In many ways, Mr. Biden’s Quad summit and the Blinken-Austin visits to Tokyo and Seoul are stage-setters for Secretary Blinken’s meetings with Foreign Minister Wang – chief diplomat of the country the secretary of state has in recent weeks described as America’s and indeed the “free” and liberal world’s chief rival and adversary. (After Seoul, Secretary Austin heads to New Delhi for discussions on enhancing military-to-military cooperation between the U.S. and India.)

Mr. Blinken’s expected message to Mr. Wang: This past week demonstrates not just that we are back in Asia, but that we intend to build a secure, prosperous, and free Indo-Pacific through our alliances and partnerships with democracies in the region.

Calling China in a speech last week the one country able “to seriously challenge the stable and open international system,” the chief U.S. diplomat said managing the U.S.-China relationship was likely to be the “biggest geopolitical test of the 21st century.”

Agenda of concerns

Senior administration officials said Tuesday that Mr. Blinken – who will be joined in the Anchorage meetings by President Biden’s national security adviser, Jake Sullivan – does not expect to make any major announcements after meeting Chinese officials. Instead, the talks aim to set the tone and lay out the agenda of concerns – from China’s economic coercion of U.S. allies and partners to provocative military activities and human rights – for a “broader strategic conversation” going forward.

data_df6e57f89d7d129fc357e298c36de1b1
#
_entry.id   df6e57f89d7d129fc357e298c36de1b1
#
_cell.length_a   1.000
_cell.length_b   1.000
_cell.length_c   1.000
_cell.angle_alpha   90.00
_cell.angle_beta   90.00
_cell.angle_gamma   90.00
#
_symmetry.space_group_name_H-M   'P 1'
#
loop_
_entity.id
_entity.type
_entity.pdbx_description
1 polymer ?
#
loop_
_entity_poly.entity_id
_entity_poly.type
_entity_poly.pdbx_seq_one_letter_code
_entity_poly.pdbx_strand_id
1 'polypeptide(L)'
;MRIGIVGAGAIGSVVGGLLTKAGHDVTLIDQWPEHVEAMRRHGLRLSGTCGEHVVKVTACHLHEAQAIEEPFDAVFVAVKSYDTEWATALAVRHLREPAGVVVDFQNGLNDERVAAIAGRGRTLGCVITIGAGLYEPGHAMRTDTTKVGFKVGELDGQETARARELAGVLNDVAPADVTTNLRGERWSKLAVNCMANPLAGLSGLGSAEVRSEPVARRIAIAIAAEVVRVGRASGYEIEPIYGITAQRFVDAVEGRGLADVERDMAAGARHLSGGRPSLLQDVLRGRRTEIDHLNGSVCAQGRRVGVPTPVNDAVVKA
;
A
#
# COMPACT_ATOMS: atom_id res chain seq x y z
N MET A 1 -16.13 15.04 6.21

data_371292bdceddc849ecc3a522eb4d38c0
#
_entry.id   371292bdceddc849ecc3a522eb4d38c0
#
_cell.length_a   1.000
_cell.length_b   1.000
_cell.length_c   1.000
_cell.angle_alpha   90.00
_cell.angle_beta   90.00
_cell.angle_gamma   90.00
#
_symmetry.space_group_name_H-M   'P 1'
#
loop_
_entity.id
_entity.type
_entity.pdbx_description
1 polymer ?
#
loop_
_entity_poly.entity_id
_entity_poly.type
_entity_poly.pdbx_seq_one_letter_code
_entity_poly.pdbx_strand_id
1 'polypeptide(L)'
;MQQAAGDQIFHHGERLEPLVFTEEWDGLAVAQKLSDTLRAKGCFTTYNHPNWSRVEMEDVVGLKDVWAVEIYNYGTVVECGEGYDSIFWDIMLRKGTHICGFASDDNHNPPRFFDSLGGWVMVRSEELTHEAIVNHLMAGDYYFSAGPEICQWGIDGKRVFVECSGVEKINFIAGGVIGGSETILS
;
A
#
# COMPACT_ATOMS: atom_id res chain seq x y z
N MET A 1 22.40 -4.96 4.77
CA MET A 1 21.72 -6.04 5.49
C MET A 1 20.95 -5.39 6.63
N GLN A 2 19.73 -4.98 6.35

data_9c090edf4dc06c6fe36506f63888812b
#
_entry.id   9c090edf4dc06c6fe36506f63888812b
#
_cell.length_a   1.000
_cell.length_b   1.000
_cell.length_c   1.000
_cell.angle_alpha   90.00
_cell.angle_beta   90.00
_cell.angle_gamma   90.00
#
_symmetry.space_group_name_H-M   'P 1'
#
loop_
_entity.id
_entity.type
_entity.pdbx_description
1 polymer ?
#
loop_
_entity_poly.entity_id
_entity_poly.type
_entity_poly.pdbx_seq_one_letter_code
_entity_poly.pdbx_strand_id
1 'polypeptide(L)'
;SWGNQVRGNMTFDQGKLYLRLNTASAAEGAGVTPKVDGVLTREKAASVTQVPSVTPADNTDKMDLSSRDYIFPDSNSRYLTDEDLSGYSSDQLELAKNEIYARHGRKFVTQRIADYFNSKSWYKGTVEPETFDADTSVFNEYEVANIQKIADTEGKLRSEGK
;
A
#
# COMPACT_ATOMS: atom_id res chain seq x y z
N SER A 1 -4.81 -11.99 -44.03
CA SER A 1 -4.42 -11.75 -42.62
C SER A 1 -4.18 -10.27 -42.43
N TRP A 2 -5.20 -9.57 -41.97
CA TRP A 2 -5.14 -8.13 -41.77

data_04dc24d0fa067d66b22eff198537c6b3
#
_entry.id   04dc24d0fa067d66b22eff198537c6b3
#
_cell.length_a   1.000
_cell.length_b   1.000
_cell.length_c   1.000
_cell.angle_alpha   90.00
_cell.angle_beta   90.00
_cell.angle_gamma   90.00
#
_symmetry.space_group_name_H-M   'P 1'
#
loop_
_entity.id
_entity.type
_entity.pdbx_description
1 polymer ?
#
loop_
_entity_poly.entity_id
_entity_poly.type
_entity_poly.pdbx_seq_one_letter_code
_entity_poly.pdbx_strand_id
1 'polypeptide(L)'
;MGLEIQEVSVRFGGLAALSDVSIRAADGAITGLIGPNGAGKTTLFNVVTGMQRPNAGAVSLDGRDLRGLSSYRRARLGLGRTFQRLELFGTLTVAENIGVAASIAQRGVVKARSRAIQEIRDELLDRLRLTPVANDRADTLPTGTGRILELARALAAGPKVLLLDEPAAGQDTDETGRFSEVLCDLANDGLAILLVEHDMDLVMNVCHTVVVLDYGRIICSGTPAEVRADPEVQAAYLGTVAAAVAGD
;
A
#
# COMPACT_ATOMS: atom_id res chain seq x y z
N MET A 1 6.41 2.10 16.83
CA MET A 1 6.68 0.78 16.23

“We think it’s really important that each side understands where the other side stands,” says one senior administration official.

For regional analysts, the Biden administration’s Indo-Pacific week also is demonstrating that the U.S. intends to compete with China by building with regional partners a model that is better than China’s at meeting people’s aspirations for freedom and prosperity.

Mr. Green at CSIS says wrapping up the administration’s Asia week with meetings with senior Chinese officials “is a very smart play.” America’s Indo-Pacific partners and the Quad countries in particular “do not want the containment of China; they don’t want complete decoupling,” he says. “They want the U.S. to compete but be able to cooperate with China where it’s in our interests.”

Mr. Blinken is expected to sprinkle a tough stance in Anchorage with hopes for cooperating with Beijing on issues of mutual interest, including climate change, Afghanistan, and, Mr. Green adds, perhaps even Myanmar.

Shift to hard power?

The question now for some regional analysts is whether the U.S. sticks to a comprehensive, values-driven diplomacy in the Indo-Pacific, or if a sense of the growing urgency to confront China prompts a shift to more hard-power initiatives like stepped-up joint military exercises and inter-military cooperation.

“The rhetoric from the Quad summit was reassuring and the emphasis on promoting the public good, with the vaccine initiative and climate change and infrastructure investment, was a very positive development,” says Sarang Shidore, a senior fellow at the Council on Strategic Risks in Washington.

“But China is the deeper reason the Quad was even born,” he adds, “and what I find worrying is that despite the recent attention to the values of the group, which include peace and inclusion, the military aspect has not really been pulled back.”

Pointing to Secretary Austin’s stop in New Delhi, Mr. Shidore says he sees the risk of a regional policy based on values and mutual interests shifting increasingly to an emphasis on China’s “compellence and containment,” something he says America’s regional partners don’t want.  

And he says it is the U.S., as the Indo-Pacific regional powers’ “most powerful and consequential” partner, that will determine which course the region follows.